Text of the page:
An earlier experience of lay involvement in court decisions in Japan – The Jury 1928–1943

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Watson, Andrew;
(2016)
  • Publisher: German-Japanese Association of Jurists

Lay judge, or “saiban-in”, courts try serious cases in Japan. Sitting together, professional judges and lay judges decide guilt and sentence. Resembling Anglo-American\ud jurors, and unlike lay judges elsewhere, saiban-in are selected at random and sit in only one case.... View more
  • References (54)
    54 references, page 1 of 6

    Code of Criminal Procedure in 2004, which became effective in 2009, Commissions may now order that prosecutions be commenced. See H. FUKURAI, The Re-birth of Japan's Petit Lay Judge and Grand Jury Systems: A Cross-National Analysis of Legal Consciousness and the Lay Participatory Experience in Japan and the U.S., in: Cornell Int'l L. J. 40 (2007) 315, 323-328.

    W. BEASLEY, The Modern History of Japan (Weidenfeld and Nicholson 1973).

    16 This publication was established in 1900 by the lawyer Masutarō Takagi with the principal object of spreading legal information of benefit to the general public.

    17 “Celebrating the Passage of the Jury Bill”, Hōritsu Shinbun, 28 March 1923.

    18 J. HALEY, The Spirit of Japanese Law (University of Georgia Press 1998) 52.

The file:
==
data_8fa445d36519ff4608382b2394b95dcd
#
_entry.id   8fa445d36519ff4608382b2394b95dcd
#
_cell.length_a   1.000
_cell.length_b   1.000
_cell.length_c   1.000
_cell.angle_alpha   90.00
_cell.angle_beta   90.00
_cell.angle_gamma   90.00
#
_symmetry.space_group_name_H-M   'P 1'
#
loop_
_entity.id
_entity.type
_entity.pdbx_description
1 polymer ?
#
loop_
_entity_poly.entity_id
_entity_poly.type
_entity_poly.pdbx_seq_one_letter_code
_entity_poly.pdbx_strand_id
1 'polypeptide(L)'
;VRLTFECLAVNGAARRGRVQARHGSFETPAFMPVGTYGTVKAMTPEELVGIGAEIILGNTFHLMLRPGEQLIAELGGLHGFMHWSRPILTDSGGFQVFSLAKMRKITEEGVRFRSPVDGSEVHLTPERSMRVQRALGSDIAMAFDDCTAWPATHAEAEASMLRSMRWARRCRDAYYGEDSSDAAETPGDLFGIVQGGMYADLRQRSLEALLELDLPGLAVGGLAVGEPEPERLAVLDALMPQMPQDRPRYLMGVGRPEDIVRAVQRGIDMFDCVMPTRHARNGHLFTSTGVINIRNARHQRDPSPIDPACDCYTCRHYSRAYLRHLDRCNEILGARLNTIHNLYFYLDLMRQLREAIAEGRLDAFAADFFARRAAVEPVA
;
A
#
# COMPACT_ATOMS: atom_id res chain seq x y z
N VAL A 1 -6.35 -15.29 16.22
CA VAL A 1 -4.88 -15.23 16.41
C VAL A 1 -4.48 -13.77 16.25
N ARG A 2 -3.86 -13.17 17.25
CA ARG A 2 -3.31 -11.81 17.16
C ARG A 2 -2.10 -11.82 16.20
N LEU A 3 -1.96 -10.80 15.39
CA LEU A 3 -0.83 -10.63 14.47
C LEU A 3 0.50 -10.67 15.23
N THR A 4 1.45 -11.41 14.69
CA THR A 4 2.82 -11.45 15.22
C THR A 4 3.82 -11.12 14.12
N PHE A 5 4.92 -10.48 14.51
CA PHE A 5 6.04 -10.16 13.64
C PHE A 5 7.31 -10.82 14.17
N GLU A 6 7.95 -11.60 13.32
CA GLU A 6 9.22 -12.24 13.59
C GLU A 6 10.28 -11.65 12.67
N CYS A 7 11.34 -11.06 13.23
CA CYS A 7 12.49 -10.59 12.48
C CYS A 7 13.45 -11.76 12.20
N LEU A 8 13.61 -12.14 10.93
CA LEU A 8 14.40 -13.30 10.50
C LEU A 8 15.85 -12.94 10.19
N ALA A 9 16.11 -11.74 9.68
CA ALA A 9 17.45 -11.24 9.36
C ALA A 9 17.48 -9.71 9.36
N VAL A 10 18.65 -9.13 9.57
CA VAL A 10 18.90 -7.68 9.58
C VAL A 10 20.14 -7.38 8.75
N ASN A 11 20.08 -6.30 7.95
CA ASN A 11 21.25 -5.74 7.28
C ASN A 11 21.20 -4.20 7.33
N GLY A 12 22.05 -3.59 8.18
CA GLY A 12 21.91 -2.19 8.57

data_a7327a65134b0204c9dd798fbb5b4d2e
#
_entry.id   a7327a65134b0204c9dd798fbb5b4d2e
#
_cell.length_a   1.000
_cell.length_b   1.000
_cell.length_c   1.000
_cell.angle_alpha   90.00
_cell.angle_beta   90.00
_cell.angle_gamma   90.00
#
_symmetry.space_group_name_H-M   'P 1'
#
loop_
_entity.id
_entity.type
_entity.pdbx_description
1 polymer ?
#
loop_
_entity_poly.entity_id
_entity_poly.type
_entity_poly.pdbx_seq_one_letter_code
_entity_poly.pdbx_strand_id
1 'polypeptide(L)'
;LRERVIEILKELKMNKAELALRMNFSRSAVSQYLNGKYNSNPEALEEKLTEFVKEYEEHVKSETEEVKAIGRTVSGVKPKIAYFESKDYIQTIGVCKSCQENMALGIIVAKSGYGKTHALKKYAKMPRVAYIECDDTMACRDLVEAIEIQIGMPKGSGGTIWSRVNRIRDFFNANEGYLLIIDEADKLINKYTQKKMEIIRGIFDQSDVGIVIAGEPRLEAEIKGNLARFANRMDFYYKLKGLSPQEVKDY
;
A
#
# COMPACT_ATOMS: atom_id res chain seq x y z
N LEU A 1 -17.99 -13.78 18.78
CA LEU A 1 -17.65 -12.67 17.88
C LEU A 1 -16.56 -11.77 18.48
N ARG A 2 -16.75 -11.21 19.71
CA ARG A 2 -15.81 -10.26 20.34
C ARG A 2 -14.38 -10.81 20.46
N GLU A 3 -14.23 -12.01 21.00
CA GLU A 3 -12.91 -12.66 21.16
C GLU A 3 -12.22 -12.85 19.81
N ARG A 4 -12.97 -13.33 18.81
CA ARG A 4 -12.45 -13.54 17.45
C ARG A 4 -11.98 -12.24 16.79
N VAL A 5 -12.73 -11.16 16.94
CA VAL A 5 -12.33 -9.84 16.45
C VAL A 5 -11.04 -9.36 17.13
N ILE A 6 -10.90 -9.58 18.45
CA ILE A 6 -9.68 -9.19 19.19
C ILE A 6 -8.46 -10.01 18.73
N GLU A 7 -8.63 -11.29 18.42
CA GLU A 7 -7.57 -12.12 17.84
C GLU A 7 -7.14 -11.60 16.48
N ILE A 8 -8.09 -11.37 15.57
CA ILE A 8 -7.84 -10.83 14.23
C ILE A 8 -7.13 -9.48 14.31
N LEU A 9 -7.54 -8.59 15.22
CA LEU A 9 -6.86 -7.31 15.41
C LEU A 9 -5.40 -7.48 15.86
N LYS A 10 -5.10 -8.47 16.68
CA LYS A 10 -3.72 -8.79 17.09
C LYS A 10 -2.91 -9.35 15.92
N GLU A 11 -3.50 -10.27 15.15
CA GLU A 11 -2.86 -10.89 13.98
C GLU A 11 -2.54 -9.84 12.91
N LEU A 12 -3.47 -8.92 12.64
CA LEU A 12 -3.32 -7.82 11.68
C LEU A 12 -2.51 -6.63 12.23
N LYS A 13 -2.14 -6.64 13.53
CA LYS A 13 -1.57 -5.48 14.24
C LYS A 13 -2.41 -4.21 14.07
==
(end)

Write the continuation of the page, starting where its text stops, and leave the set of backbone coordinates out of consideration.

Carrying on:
19 Baron Ki'ichirō Hiranuma (1867-1952) later served on the Great Court of Judicature (1921-1923), and subsequently as Minister of Justice and eventually Prime Minister. He was a prominent right wing leader and remembered for his role in establishing the Kokuhonsha nationalist society in 1924 which aimed to combat the spread of liberal and foreign ideas and to promote what it saw as Japan's traditional national spirit. In office he did much to develop the thought police. After the Second World War he was sentenced to life imprisonment.

    20 Kisaburō Suzuki (1877-1940) became prosecutor for the Court of Cessation in 1912, Prosecutor General in 1921, Minister of Justice in 1924 and Home Minister between 1927-1928 and again in 1932. Very much associated with Ki'ichiō Hrianuma at the Ministry of Justice, he was also very active in the Kokuhon-sha nationalist society.

    21 “Celebrating the Passage of the Jury Bill”, Hōritsu Shinbun, 28 March 1923. It is worthy of observation that both Ki'ichirō Hiranuma and Kisaburō Suzuki participated in the foundation of the Japan Jury Association in 1928 with its goal of educating the general public about the jury system. It can at least be speculated that their conversion to the cause helped to soften demands for the most democratic aspects of the jury including non-interference by judges with its verdict. The conjecture arises that they may have decided to join the movement to limit the attainment of its objectives.

    22 Jury Act, Artt. 12, 23 and 27. It was calculated that between 1.7 and 1.8 percent of the population were eligible for jury service.

    23 Jury Act, Art. 88. See JAPAN JURY ASSOCIATION, Jury Guide (1931) section 19, for an explanation of the meaning and significance of the three types of questions that a judge could ask the jury: “main questions” (shumon), “supplementary questions”(homon), and “other questions” (betsumon). A. DOBROVOLSKAIA, The jury system in pre-war Japan: an annotated translation of the jury guidebook, in: Asian Pacific Law & Policy Journal 9 (2008) 269-270.

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